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Hacker who stole unreleased songs from Ed Sheeran and Lil Uzi Vert sentenced to 18 months, U.K. prosecutors say

Adrian Kwiatkowski, 23, of Ipswich in southern England, hacked the artists’ cloud-based accounts and sold their songs on the dark web for cryptocurrency.
Ed Sheeran performing on "The Late Show" on Oct. 13, 2022.
Ed Sheeran performing on "The Late Show" on Oct. 13, 2022.Scott Kowalchyk / CBS
/ Source: Associated Press

LONDON — A computer hacker who stole unreleased songs from British pop star Ed Sheeran and American rap artist Lil Uzi Vert has been sentenced to 18 months in prison, U.K. prosecutors said Friday.

Adrian Kwiatkowski, 23, of Ipswich in southern England, hacked the artists’ cloud-based accounts and sold their songs on the dark web in exchange for cryptocurrency. City of London Police, which investigated the case, said Kwiatkowski made 131,000 pounds ($147,000) on the transactions.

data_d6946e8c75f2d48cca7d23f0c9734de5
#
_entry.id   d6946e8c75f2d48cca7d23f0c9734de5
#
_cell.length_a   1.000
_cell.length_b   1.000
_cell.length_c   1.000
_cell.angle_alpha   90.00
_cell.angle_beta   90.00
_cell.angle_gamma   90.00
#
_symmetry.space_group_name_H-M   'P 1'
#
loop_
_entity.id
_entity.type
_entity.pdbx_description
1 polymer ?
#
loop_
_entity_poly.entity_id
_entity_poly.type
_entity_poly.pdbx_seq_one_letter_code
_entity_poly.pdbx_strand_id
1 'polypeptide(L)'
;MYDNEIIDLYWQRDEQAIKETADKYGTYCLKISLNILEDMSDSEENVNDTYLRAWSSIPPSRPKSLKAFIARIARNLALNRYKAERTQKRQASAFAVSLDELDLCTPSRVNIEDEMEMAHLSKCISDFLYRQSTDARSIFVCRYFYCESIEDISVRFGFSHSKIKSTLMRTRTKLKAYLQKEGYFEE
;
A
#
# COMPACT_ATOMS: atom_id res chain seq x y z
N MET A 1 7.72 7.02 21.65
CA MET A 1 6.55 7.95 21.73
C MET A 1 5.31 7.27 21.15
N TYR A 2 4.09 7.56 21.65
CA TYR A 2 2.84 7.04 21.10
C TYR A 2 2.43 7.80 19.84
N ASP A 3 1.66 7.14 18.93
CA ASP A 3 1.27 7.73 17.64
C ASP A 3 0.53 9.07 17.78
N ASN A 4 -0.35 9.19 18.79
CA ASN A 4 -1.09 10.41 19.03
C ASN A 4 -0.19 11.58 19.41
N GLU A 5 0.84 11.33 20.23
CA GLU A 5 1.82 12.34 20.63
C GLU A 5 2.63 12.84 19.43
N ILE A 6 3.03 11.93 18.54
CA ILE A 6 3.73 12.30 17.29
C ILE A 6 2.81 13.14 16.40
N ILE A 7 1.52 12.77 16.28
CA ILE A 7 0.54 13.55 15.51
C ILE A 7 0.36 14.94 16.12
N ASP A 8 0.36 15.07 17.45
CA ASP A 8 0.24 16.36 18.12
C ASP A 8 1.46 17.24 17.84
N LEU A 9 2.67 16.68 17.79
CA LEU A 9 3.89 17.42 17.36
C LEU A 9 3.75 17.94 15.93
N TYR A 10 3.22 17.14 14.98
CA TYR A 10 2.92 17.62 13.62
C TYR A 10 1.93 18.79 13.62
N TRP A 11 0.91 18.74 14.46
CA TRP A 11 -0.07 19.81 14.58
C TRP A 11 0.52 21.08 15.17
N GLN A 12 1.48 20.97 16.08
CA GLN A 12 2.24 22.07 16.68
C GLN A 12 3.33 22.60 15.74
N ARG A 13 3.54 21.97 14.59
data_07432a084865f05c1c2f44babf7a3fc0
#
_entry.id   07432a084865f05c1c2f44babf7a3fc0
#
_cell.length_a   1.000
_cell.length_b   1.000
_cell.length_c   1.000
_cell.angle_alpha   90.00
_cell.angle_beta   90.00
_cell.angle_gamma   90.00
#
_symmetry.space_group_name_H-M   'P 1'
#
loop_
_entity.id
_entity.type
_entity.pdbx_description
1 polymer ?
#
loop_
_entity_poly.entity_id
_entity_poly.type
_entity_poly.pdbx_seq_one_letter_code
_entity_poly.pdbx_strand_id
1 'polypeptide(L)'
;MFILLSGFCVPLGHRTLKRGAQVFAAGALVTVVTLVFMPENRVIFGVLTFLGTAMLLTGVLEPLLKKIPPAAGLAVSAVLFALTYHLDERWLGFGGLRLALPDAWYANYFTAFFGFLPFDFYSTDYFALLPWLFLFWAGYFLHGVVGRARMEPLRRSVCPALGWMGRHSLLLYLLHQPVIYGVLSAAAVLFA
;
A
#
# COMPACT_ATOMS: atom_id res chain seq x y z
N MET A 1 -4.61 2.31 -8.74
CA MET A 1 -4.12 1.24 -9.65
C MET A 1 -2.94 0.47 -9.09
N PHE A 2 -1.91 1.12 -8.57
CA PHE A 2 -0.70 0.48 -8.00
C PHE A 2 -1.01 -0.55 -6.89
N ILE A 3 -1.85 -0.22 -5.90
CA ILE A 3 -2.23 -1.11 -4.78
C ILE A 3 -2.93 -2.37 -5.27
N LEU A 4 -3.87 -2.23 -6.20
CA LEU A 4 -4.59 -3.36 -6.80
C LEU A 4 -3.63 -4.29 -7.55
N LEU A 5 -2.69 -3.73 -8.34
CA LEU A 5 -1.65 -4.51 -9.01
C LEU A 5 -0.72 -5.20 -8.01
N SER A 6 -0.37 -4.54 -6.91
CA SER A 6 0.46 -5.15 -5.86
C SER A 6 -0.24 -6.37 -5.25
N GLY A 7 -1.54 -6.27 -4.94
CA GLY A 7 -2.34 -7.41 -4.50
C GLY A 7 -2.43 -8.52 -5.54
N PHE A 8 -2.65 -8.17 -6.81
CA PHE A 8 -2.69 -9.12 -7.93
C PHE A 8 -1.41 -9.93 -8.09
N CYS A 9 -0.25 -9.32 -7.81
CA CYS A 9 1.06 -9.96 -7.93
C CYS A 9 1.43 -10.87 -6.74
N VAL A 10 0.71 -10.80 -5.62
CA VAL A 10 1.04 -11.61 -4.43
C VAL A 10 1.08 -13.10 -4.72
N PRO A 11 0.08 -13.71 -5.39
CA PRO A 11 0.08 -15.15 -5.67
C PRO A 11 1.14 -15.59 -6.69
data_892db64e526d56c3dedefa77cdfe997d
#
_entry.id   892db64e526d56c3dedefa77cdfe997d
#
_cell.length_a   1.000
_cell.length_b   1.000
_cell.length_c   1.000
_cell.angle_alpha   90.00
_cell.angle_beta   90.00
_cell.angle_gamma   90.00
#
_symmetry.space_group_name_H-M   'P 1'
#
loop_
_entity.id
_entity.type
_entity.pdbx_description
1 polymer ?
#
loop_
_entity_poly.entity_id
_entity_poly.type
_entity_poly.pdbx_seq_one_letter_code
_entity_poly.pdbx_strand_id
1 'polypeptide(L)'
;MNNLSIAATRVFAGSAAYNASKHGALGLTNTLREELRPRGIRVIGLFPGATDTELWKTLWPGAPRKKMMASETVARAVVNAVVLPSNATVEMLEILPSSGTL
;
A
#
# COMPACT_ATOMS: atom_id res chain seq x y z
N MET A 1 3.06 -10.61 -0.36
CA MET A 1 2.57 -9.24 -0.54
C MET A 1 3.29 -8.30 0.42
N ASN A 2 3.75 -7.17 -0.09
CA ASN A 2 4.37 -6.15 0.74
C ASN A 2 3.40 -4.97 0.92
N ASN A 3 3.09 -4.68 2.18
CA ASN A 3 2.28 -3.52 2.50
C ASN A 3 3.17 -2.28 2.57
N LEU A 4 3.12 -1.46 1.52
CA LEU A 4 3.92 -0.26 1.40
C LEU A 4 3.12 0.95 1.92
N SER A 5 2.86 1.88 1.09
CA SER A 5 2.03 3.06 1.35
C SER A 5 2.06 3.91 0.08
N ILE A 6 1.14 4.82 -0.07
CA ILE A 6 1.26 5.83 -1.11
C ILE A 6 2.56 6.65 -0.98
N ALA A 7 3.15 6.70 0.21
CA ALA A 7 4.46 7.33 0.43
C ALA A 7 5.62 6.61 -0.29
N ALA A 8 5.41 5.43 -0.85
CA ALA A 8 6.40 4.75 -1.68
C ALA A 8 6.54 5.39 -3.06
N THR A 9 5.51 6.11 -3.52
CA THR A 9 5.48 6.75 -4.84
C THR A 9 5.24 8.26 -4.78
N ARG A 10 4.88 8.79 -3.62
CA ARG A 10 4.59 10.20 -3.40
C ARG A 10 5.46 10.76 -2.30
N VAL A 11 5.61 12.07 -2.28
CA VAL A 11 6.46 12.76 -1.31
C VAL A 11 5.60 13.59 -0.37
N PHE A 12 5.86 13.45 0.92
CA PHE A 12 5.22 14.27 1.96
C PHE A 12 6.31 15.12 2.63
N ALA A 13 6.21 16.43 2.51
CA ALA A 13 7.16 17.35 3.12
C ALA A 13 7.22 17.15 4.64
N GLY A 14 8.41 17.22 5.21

“Kwiatkowski had complete disregard for the musicians’ creativity and hard work producing original songs and the subsequent loss of earnings,” said Joanne Jakymec of the Crown Prosecution Service. “He selfishly stole their music to make money for himself.”

In August, Kwiatkowski pleaded guilty to a variety of charges, including 14 copyright offenses and three counts of computer misuse. He was sentenced Friday in Ipswich Crown Court.

City of London Police worked with authorities in the United States to investigate the case after the management companies of several musicians reported that an individual, known online as Spirdark, had gained access to their clients’ cloud-based accounts and was selling their content.

The Manhattan District Attorney’s Office launched an investigation in 2019, and linked the email address used for Spirdark’s cryptocurrency account to Kwiatkowski. It then identified the IP address of the device used to hack one of the accounts as his home address.

After further investigation, Kwiatkowski was arrested by the City of London Police’s Intellectual Property Crime Unit in September 2019.

“Cybercrime knows no borders, and this individual executed a complex scheme to steal unreleased music in order to line his own pockets,” Manhattan District Attorney Alvin L Bragg Jr said.